Texas News Minute from the Associated Press
Texas may swap US House seniority for staunch conservatism
AUSTIN, Texas (AP) — Four veteran Texas Republicans are quitting Congress, meaning their state will be trading House seniority for newcomers who may be even more conservative.
Reps. Sam Johnson, Jeb Hensarling, Lamar Smith and Ted Poe all hail from solidly Republican districts. They weren't facing serious GOP primary challengers and hadn't had major clashes with the Trump administration.
They could be replaced by current or former members of the Texas Legislature, who may push the congressional delegation farther right. The Legislature has in recent years passed some of America's toughest abortion, voter ID and anti-"sanctuary cities" legislation.
Randy Weber is an ex-state lawmaker and current member of the U.S. House Freedom Caucus, which has sometimes defied fellow Republicans. He says: "You bet we're going to see some conservatives up here."
Texas Rep. Gene Green says he won't seek re-election
AUSTIN, Texas (AP) — Veteran Democratic Rep. Gene Green — a key reason Houston has become America's largest Hispanic city without a Hispanic member of Congress — is retiring.
Green becomes the sixth longtime Texas congressman to announce he's giving up his seat, and the second Democrat.
The 70-year-old said in a statement Monday that he's "confident that I still have the support of my constituents and would be successful if I ran for another term" but wanted to spend more time with his family.
Green was first elected to Congress in 1992 and has never lost a district originally drawn to empower Hispanic voters. It's now nearly 80 percent Latino.
He remained popular by winning over top Hispanic activists in his north Houston district and obsessing about keeping constituents happy.
'Super invader' tree hits South, but flea beetle may be hero
NEW ORLEANS (AP) — Southern states appear to be losing ground to the Chinese tallow, a highly invasive tree overtaking forests from Texas to Florida.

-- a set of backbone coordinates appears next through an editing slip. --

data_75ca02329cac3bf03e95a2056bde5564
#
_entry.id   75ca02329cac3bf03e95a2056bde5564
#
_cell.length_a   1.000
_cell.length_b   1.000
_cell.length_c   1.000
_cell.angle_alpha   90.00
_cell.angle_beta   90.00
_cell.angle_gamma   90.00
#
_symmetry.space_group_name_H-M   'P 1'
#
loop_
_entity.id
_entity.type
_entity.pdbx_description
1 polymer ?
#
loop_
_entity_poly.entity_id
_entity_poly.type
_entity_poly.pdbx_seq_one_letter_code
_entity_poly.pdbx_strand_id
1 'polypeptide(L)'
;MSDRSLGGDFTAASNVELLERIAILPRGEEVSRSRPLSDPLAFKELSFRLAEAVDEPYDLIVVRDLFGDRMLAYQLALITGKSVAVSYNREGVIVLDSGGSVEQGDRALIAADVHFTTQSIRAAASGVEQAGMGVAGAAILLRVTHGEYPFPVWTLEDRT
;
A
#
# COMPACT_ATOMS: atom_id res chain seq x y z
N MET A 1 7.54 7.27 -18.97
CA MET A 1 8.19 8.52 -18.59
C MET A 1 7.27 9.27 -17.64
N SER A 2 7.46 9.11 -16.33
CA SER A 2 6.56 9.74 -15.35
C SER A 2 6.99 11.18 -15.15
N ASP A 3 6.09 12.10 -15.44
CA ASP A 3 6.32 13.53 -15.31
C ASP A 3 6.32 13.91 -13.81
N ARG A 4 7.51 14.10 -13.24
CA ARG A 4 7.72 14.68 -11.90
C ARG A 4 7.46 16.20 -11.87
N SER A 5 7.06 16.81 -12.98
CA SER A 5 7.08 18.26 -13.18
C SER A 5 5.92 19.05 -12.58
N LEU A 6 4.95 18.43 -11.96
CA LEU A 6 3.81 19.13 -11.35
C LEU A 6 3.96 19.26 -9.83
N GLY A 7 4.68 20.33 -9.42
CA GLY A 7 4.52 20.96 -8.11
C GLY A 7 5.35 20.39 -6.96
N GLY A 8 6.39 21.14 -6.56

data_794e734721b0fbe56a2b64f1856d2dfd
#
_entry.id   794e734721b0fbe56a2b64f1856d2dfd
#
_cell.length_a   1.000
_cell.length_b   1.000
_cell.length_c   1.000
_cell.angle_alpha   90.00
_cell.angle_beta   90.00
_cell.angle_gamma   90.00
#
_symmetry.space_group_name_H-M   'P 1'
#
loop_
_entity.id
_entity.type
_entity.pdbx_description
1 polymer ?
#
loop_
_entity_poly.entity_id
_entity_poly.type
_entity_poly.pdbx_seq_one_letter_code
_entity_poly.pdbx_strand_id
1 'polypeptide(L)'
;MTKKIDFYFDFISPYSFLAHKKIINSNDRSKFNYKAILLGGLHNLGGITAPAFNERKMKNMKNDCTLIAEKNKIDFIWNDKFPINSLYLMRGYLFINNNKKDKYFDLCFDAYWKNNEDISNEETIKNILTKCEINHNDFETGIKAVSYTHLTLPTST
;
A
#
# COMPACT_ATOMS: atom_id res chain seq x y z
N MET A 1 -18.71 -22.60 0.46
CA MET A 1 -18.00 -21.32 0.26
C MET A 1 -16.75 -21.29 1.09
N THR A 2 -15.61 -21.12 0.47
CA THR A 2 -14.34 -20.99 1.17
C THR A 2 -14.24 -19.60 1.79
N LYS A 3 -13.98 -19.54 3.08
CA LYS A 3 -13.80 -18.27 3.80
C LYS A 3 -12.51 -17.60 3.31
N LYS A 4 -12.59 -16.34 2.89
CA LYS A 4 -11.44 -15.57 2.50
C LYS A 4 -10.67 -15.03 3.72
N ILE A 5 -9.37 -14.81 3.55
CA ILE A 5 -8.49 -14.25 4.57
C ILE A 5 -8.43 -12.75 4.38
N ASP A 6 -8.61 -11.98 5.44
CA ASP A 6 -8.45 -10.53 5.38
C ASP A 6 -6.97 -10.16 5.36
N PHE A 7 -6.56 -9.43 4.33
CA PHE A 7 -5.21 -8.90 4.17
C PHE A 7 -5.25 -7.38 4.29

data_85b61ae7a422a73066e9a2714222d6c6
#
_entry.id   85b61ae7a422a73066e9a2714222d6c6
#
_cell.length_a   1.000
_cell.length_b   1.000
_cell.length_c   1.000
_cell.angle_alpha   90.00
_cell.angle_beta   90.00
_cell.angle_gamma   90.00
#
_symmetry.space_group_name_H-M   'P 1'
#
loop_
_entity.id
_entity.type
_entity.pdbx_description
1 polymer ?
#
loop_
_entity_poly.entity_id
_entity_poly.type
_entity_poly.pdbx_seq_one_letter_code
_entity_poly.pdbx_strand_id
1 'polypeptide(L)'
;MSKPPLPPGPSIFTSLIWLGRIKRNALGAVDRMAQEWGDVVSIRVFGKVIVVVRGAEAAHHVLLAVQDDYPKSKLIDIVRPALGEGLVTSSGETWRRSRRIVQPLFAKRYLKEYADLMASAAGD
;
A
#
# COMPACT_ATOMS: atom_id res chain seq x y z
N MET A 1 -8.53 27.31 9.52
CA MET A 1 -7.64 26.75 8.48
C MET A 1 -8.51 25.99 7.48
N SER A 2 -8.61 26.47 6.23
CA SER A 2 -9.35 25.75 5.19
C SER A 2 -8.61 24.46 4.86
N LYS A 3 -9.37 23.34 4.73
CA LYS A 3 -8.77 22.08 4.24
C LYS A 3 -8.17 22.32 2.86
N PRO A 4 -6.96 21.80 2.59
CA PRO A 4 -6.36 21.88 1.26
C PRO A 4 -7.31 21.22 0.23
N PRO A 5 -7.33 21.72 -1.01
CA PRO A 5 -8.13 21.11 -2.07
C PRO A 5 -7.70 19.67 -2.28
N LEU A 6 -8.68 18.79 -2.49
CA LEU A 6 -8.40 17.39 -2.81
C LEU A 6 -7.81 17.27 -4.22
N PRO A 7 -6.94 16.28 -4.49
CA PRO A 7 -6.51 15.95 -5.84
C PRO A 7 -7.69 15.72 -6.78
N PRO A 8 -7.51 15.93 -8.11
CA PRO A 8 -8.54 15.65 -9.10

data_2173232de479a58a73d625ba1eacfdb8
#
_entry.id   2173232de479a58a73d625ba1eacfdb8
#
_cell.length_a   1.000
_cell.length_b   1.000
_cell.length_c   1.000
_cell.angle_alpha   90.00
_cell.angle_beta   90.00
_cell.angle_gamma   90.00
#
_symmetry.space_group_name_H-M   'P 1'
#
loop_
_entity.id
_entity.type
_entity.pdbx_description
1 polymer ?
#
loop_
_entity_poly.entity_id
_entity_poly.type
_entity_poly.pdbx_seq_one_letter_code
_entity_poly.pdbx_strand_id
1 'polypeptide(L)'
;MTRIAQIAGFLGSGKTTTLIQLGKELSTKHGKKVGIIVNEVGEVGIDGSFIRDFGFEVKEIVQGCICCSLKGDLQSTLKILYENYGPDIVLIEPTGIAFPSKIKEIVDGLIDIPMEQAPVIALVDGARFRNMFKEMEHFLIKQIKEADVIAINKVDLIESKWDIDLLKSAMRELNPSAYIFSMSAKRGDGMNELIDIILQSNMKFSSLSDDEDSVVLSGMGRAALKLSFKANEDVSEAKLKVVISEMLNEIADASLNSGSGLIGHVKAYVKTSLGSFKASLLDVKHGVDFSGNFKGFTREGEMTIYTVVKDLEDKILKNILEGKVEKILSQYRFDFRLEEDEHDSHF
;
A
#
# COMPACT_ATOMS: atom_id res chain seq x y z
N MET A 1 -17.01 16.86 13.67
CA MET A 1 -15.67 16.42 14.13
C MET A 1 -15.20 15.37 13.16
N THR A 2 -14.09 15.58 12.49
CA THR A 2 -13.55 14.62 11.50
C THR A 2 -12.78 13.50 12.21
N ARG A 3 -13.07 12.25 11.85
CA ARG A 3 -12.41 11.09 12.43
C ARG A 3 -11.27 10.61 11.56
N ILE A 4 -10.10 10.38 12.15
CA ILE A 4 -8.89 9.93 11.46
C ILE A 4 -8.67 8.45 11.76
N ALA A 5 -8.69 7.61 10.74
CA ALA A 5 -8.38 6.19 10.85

Tallows are dangerous because they grow three times faster than most native hardwoods, outcompeting southern maples, oaks, elms and cypress for space and resources.
Tallows also have no known insect predators in the U.S. At least not yet. Scientists are working with the U.S. Department of Agriculture on the possible release of a beetle that eats tallow roots and leaves and spends its entire life cycle on the tree.
The "bio-control agent," a flea beetle from the tallow's native region of eastern China, could be released in the U.S. as early as next year.
Another woman accuses George H.W. Bush of groping
HOUSTON (AP) — Another woman has stepped forward to accuse former President George H.W. Bush of inappropriately touching her.
Roslyn Corrigan tells Time magazine that she posed for a photo with Bush in 2003 at a gathering of CIA officers north of Houston. She was 16 at the time and attended the event with her mother and father, who was an intelligence analyst.
Corrigan says as the photo was being taken, Bush dropped his hand to her buttocks and squeezed.
Time spoke with seven people who said they had been told by Corrigan about the encounter in the years afterward.
A spokesman for the former president, Jim McGrath, says Bush has apologized "to anyone he may have offended during a photo op."
Corrigan is at least the fifth woman to claim Bush groped her.
Texas sees increase in domestic violence reports
(Information from: Houston Chronicle, http://www.houstonchronicle.com)
HOUSTON (AP) — Domestic violence cases have sharply increased in Texas in recent years.
The Houston Chronicle reports that state figures show more than 214,000 wives, husbands, girlfriends and others were injured or died in 2016 at the hands of a family member. State statistics show that's an increase from about 193,000 in 2011.
In Houston, local police report they received more than 24,000 domestic violence cases in the first 10 months of this year. That's a 45 percent increase over a similar period in 2013.
The Texas Council on Family Violence says the state continues "to underestimate the reach and devastation of domestic violence."